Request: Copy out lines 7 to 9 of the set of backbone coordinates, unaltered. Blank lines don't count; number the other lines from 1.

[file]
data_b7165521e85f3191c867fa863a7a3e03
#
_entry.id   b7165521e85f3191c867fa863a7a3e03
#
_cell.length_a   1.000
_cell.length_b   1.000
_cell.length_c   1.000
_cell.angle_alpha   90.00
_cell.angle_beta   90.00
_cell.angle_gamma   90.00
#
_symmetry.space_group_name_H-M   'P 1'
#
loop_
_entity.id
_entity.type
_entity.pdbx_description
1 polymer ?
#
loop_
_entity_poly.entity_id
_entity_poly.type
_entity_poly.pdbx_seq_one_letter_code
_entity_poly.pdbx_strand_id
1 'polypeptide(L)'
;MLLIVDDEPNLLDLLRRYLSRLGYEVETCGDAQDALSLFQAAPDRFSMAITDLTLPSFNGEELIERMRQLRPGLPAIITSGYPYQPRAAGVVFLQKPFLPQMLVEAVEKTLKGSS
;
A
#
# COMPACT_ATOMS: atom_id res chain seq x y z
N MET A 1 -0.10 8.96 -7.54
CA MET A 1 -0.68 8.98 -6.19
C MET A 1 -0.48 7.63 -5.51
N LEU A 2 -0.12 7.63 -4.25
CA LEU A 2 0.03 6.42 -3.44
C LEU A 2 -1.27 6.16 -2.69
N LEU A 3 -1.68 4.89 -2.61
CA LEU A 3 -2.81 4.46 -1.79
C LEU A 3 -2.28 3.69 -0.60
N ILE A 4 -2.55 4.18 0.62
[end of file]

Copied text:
_cell.length_c   1.000
_cell.angle_alpha   90.00
_cell.angle_beta   90.00